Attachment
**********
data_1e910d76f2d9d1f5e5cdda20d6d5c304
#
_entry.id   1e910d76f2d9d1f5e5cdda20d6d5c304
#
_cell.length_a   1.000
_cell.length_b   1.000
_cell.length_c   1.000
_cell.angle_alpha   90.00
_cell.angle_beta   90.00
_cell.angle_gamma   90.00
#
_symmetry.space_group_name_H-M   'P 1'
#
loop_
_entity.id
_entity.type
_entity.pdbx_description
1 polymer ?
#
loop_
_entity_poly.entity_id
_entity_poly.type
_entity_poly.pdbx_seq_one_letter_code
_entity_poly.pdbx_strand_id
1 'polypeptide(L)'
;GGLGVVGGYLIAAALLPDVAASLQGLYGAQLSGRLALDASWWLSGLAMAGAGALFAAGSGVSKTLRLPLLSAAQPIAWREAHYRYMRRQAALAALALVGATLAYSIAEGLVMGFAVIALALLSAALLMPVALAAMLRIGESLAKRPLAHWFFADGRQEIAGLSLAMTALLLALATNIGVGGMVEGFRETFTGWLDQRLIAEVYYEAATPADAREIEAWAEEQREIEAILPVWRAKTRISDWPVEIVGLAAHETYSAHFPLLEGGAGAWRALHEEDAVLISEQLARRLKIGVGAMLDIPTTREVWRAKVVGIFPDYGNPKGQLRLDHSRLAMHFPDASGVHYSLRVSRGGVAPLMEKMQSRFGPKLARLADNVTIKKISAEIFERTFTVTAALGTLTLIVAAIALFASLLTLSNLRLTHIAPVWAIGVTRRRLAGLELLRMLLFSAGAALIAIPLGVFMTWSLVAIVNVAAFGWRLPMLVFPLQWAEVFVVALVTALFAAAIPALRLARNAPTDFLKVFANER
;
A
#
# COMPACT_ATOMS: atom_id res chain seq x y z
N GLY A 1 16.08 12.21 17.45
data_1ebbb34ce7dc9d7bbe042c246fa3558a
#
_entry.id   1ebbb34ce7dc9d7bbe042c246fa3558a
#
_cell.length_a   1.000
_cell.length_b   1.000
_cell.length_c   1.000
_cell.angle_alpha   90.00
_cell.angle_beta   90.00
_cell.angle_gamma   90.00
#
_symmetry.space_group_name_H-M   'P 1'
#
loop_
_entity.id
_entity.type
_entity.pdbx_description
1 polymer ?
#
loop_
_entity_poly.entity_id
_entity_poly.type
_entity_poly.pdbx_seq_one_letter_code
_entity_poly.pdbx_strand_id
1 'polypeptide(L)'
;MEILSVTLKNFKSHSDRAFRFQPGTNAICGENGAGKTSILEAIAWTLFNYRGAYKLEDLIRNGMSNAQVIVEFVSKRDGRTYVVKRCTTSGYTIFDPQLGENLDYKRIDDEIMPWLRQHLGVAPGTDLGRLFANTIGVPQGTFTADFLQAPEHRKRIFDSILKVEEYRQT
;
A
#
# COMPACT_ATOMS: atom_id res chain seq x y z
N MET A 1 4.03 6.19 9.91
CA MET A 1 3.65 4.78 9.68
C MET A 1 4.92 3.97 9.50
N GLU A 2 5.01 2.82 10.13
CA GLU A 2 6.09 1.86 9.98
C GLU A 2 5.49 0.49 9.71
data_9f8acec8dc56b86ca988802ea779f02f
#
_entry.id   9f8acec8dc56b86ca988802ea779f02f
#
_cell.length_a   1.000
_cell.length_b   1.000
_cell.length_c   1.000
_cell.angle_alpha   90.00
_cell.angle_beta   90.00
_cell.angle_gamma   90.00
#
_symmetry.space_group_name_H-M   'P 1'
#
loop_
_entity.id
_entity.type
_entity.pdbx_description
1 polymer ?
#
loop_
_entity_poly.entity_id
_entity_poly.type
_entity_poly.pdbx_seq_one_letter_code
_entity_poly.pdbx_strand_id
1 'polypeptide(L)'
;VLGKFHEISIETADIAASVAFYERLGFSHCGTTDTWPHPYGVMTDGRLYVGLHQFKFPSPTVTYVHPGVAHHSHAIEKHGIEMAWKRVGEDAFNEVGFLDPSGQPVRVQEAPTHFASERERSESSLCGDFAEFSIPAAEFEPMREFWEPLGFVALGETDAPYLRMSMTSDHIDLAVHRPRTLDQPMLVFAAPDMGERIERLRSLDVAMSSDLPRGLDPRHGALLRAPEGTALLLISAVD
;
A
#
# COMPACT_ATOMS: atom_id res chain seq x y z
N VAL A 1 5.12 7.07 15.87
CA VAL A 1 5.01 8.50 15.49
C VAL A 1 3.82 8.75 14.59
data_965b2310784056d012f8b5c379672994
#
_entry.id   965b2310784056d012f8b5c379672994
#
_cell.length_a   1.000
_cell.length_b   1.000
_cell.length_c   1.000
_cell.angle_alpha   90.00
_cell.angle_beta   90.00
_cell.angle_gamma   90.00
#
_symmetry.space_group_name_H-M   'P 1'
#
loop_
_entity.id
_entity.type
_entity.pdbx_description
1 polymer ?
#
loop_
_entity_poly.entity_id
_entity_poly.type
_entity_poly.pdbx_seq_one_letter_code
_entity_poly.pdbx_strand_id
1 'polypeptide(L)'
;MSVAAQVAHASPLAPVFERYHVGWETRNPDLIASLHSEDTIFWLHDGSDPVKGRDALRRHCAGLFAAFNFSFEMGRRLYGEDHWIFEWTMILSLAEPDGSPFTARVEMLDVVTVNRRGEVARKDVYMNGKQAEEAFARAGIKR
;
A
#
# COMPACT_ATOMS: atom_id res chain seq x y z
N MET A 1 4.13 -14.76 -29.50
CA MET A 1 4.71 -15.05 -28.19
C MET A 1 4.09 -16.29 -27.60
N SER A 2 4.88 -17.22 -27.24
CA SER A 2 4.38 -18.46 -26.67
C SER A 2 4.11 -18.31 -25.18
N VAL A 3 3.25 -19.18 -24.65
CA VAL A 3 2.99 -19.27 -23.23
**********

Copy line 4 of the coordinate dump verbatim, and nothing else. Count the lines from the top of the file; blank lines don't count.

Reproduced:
#